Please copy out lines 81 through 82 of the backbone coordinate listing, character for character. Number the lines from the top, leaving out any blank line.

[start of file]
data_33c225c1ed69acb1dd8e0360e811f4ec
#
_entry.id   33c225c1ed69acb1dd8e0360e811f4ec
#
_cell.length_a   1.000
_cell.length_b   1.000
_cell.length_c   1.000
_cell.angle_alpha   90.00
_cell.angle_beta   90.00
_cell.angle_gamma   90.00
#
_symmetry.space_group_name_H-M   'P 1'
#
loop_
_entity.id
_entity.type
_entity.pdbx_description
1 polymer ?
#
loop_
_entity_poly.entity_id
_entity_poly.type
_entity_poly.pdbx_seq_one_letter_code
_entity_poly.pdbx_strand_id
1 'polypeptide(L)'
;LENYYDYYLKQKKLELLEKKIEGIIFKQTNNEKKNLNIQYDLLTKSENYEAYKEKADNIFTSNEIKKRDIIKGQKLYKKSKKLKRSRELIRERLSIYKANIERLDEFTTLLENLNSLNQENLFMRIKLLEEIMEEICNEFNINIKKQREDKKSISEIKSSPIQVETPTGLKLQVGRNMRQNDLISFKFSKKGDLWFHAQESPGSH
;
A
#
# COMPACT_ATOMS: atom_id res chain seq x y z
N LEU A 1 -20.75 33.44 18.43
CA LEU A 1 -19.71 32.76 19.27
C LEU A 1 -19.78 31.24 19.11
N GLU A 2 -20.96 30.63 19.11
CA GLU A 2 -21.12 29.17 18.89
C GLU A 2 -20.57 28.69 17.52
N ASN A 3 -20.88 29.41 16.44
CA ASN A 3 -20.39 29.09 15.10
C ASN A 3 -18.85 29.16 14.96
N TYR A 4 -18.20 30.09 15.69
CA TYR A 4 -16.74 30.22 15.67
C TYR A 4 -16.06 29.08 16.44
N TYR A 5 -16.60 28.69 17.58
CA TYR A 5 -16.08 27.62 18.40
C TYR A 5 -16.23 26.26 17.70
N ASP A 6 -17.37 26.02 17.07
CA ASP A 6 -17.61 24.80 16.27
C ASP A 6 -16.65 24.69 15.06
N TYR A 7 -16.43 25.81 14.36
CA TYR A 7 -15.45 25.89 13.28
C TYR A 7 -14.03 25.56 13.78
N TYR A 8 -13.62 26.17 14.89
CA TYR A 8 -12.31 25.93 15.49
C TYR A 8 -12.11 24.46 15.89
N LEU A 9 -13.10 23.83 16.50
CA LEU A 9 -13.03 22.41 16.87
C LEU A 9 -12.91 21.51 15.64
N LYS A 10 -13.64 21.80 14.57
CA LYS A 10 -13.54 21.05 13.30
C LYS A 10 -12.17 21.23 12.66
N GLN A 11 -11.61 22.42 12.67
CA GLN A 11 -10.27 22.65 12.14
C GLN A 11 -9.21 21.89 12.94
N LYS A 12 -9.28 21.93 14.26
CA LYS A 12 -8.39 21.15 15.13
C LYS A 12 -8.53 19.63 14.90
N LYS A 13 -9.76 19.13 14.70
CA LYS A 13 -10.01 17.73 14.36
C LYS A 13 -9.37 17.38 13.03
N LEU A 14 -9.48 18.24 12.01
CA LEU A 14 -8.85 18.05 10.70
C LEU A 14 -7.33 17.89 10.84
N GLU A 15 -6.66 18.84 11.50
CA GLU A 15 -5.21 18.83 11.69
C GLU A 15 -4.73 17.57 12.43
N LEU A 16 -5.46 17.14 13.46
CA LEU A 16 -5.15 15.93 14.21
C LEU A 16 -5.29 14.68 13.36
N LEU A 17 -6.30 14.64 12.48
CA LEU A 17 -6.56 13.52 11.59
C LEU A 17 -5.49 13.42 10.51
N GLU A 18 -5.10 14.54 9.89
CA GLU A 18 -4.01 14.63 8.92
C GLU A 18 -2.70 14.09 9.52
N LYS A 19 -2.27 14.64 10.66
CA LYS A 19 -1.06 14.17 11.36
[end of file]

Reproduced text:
C LEU A 17 -5.49 13.42 10.51
N GLU A 18 -5.10 14.54 9.89